8 Tips to Bring Home a Healthy Pugapoo Puppy
Don't ever, ever, ever buy a puppy from a pet store. You're more likely to get an unhealthy, unsocialized and difficult to house-train puppy and will be supporting the cruelty of high-volume puppy mills.
Look for a good, reliable Pugapoo breeder. While it is important to choose the right breeder for purebred dogs, it is even more important when dealing with crossbred, hybrid, and "designer dogs." Make sure you seek a breeder who is less interested in the capitalizing on the fad of designer dogs with cute names and is more interested in crossbreeding for the sake of reducing the incidence of certain hereditary problems.
Keep in mind that almost no ethical Pug or Poodle breeders will allow their dogs to be used in breeding Pug/Poodle mixes, and it can be quite difficult for Pugapoo breeders to continue to find Poodles and Pugs to use to produce new generations of Pugapoos. Before you buy a Pugapoo, take a look at the Code of Ethics of the Poodle Club of America and that of the Pug Dog Club of America, and see if the breeder or seller can live up to its standards.
Make sure the breeder you're considering has a solid knowledge of the genetic diseases prevalent in both the Pug and the Poodle, as well as in her lines, and tests her breeding stock for genetic health problems. Your puppy's breeder should be able to provide you with documentation from the Orthopedic Foundation for Animals (OFA) that your puppy's parents are free of Legg-Calve-Perthes, luxating patellas and thyroid disease. She should also have test results from the Canine Eye Registration Foundation (CERF) that her dogs are clear of genetic eye disorders known to occur in the Pug and the Poodle.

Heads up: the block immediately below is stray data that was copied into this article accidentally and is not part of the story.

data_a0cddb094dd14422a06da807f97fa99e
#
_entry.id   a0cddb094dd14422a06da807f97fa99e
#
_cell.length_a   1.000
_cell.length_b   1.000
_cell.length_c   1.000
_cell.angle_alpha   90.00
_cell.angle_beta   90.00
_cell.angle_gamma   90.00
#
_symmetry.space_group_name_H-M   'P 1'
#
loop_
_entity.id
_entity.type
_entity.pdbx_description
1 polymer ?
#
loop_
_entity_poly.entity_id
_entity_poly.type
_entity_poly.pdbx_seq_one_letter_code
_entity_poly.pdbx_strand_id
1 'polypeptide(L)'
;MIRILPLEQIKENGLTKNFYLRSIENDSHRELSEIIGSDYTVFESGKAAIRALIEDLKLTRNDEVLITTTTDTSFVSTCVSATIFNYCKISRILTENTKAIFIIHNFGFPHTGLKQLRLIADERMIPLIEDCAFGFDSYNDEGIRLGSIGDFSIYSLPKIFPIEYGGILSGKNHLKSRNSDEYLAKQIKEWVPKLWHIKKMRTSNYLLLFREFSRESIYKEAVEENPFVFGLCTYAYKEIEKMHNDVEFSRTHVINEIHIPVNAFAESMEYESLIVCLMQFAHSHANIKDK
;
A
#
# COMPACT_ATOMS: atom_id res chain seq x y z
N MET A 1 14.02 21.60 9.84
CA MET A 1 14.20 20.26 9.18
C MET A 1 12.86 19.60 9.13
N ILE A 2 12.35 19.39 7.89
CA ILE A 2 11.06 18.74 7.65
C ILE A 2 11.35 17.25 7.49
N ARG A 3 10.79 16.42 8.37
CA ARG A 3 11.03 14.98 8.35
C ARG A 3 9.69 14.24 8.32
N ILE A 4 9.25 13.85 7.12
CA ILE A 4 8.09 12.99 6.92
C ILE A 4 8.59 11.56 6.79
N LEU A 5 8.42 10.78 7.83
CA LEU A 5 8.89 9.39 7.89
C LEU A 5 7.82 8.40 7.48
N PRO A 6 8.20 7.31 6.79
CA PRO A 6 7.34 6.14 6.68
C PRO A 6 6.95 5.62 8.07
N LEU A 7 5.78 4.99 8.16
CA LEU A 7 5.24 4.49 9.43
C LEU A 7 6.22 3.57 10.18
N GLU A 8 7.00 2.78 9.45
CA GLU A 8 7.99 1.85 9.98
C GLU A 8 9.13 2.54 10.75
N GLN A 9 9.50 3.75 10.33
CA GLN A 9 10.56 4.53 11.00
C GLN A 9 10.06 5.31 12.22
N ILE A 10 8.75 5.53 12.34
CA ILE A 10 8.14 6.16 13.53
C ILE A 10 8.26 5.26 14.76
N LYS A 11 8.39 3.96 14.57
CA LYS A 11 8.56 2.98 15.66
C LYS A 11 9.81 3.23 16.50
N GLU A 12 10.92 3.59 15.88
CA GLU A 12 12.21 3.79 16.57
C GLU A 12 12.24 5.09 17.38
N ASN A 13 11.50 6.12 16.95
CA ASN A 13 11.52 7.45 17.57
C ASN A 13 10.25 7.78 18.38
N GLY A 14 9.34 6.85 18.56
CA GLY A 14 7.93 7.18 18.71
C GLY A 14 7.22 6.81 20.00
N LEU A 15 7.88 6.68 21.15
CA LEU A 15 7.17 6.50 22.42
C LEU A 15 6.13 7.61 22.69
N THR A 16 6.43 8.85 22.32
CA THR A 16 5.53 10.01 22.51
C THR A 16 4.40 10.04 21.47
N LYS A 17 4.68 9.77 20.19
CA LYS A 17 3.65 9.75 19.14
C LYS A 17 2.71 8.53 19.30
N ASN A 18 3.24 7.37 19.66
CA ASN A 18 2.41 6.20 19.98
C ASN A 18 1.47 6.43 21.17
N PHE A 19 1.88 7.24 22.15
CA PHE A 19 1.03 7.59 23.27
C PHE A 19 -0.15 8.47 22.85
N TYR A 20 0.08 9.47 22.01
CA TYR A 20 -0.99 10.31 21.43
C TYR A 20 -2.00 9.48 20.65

Don't accept excuses and lies like, "I know my dogs are healthy because the vet checked them," or "I don't have those problems in my lines," or "Those problems only affect purebred dogs." Those are the standard lines of a bad and irresponsible breeder. While mixed-breed dogs can be healthier than purebred dogs, any individual dog can inherit genetic diseases from his parent, and wishful thinking is no substitute for genetic testing and ethical breeding practices.